The lead author on the paper was RMIT UAS Research Team lecturer Matthew Marino, who is also chief investigator on the StopRotor project at RMIT. Co-authors included undergraduate student Janek Ambani, StopRotor founder Rowan Watkins, and RMIT professor Roberto Sabatini.
The StopRotor is a hybrid vertical takeoff and landing (VTOL) configuration UAS invented in Australia. It is unique in that it uses a large rotor blade (like a helicopter) to provide lift in VTOL mode, which also locks into place and provides lift when in fixed-wing mode.
Further details on the StopRotor concept can be found here.
RMIT UAS Research Team PhD candidate Nicola Kloet has been presented with the Rod Walker Award for Advancement of Civil Unmanned Aircraft Systems. The award was presented at the Australian Association for Unmanned Systems (AAUS) Conference during the Avalon Airshow. It is valued at more than $5,000, which will go toward Nicola’s continuing PhD studies on multi-rotor UAS noise.
RMIT UAS Research Team PhD candidate Nicola Kloet has had her work on acoustic signature measurement of small multi-rotor UAS published in the International Journal of Micro Air Vehicles.
The noise generated by these “drones” is seen as one of the barriers to their widespread implementation in populated environments. Nicola’s work, done as part of her final year project for her Bachelor’s degree, is the first step toward understanding and controlling this noise. Nicola is now continuing her studies as a PhD candidate, in which she is investigating human perception of UAS noise, and looking at methods by which noise can be reduced.
The paper is freely available online here.
RMIT UAS Research Team’s work on emulating avian orographic soaring in urban environments has been featured in Bioinspiration & Biomimetics Highlights of 2016, a collection which includes some of the very best and most influential research published in the journal over the last year.
Emulating avian orographic soaring with a small autonomous glider
Bioinspiration & Biomimetics Highlights of 2016
The competitors from the AMAV contest after a successful day.
Unmanned Air Vehicles are being used for an ever-increasing range of tasks; goods delivery, information gathering and disaster relief. Members of RUASRT recently held the first Australian Micro Air Vehicles (AMAV) Competition in the basketball courts at RMIT’s Bundoora West campus. AMAV committee lead, Dr Abdulghani Mohamed said:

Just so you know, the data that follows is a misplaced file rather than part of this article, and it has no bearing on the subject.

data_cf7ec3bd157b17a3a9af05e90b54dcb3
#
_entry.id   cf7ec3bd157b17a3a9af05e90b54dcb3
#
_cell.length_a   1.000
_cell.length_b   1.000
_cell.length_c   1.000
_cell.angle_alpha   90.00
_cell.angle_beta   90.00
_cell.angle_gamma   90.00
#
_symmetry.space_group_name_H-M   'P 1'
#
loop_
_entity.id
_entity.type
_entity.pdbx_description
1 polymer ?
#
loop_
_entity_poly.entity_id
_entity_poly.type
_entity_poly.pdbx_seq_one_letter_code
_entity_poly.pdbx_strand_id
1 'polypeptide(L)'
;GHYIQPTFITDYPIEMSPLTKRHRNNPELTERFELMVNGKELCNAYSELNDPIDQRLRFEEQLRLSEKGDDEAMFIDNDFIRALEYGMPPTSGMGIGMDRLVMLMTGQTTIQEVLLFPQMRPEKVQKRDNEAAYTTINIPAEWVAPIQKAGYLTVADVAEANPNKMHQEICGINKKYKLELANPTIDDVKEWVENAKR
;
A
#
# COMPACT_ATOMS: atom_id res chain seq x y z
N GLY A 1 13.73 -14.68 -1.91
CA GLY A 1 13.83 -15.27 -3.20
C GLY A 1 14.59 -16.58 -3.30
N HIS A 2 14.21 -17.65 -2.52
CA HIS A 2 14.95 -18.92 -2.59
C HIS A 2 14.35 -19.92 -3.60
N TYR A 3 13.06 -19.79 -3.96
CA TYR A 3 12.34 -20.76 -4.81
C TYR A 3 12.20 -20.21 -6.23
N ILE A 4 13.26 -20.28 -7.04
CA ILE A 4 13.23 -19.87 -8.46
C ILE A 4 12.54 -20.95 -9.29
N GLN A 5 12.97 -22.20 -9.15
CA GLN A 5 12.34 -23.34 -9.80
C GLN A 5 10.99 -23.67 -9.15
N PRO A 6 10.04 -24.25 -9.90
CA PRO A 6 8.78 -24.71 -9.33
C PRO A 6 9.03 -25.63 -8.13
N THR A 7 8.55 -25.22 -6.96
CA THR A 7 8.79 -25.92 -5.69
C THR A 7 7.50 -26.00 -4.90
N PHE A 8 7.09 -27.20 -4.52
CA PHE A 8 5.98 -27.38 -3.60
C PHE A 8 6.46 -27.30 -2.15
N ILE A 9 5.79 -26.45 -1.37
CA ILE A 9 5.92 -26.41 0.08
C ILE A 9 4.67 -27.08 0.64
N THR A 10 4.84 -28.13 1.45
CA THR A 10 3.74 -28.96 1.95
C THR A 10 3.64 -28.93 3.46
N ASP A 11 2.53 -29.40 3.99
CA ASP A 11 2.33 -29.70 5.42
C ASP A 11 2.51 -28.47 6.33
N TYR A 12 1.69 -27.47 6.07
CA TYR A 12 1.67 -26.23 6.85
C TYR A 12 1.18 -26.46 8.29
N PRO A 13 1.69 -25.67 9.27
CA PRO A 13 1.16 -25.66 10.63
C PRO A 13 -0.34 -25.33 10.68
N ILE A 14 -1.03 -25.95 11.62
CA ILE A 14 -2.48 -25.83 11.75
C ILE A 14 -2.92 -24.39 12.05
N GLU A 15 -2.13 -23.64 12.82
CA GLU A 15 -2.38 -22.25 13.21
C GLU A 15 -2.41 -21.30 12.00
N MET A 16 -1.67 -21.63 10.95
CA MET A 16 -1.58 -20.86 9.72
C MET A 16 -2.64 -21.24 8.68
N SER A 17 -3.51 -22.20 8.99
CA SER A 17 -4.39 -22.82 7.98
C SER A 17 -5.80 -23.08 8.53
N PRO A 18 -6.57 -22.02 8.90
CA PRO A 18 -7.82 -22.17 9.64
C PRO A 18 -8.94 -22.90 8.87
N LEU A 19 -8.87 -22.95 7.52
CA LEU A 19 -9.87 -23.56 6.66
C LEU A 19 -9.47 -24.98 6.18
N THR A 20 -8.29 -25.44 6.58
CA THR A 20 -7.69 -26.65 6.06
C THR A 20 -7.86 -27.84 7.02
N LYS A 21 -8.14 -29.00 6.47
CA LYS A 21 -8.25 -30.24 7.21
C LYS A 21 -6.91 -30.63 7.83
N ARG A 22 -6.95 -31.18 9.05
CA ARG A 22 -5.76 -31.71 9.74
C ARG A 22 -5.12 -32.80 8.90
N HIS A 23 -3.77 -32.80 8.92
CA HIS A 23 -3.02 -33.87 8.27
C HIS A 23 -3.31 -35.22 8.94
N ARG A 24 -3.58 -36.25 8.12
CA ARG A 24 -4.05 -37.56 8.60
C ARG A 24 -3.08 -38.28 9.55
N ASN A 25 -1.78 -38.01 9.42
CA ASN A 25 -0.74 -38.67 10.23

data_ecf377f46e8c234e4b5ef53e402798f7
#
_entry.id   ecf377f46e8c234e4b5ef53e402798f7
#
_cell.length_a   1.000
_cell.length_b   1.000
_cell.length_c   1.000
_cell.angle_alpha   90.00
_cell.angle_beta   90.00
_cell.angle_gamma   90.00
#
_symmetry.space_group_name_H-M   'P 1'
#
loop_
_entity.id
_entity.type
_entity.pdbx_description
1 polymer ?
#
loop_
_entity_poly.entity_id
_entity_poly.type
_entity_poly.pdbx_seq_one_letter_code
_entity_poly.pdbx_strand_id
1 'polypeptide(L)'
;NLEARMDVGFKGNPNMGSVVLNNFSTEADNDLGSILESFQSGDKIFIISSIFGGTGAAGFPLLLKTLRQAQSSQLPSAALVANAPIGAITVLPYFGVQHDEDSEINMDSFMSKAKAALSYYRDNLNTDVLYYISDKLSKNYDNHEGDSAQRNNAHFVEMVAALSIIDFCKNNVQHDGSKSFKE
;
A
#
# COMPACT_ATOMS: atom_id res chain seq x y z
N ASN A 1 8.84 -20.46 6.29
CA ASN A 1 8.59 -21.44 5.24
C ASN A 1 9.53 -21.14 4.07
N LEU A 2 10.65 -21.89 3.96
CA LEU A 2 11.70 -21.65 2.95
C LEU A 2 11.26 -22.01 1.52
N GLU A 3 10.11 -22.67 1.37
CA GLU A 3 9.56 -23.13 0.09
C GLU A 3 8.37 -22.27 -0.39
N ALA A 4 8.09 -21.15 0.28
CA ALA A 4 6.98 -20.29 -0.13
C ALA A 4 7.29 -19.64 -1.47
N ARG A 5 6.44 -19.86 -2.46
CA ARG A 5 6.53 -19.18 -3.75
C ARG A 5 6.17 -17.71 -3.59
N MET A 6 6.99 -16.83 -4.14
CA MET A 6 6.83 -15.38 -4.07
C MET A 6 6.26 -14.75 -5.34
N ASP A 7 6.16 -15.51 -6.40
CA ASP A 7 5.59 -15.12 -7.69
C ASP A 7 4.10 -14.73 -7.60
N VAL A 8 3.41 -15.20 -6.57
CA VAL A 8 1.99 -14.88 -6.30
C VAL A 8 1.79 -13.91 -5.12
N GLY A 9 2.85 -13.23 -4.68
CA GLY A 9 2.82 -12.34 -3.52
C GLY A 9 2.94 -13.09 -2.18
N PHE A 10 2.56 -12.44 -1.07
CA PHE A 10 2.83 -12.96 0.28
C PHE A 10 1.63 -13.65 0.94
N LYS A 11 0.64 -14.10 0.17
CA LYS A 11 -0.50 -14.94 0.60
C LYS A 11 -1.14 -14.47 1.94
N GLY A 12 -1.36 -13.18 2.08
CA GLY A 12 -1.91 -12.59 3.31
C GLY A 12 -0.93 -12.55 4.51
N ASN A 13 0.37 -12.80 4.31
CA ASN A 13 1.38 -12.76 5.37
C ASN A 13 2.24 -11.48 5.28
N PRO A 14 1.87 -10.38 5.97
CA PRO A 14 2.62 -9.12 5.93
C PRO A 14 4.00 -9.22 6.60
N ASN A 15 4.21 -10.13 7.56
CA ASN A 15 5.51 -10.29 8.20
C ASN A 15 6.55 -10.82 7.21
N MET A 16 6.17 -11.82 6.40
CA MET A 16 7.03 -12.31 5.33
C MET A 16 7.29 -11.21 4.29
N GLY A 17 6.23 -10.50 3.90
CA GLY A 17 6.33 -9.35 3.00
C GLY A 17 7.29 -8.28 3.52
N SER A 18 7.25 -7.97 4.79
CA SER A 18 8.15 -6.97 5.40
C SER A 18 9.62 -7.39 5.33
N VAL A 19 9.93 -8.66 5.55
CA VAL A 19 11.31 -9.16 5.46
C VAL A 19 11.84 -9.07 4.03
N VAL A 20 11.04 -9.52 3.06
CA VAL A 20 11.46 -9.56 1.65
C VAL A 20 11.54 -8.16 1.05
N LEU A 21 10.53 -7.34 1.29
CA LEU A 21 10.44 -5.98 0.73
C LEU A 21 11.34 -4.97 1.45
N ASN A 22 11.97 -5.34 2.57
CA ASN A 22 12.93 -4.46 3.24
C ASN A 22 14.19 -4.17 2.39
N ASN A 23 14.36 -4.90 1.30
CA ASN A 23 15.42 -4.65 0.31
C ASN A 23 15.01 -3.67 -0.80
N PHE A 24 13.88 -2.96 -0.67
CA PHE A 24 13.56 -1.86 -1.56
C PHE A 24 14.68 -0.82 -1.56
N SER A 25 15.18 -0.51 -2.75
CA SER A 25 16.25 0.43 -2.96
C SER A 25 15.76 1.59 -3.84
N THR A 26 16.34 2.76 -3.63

“It was a resounding success; the initiative provided students with a transformative experience through project-based learning integrated within existing engineering courses as the culmination of design-build-fly projects”.
Eleven teams navigated their multi-rotor machines through obstacles including payload delivery in the GPS-denied environment. All teams completed the majority of tasks and top-placed teams displayed some excellent autonomy, including reading QR codes on the obstacles, whilst being buffeted by wind gusts.
Competing student Rohan Gigacz enthused:
“The AMAV competition along with the UAS course allowed us to translate what we have learnt in the class room into a challenging real life application. The competition day was a great way to end the semester and I look forward to future AMAV competitions which look to be bigger and better!”
One team successfully passing the beaded curtain obstacle.
A big thanks to everyone who helped, especially: Dr Jennifer Palmer and DST Group for sponsorship.
Based on the success of the AMAV event, RMIT has been selected to host the IMAV 2018 competition in 2018, where competitors from all over the world compete and present their research, helping RMIT build capability, expertise, and international collaboration in this emerging field.
Members of the AMAV committee.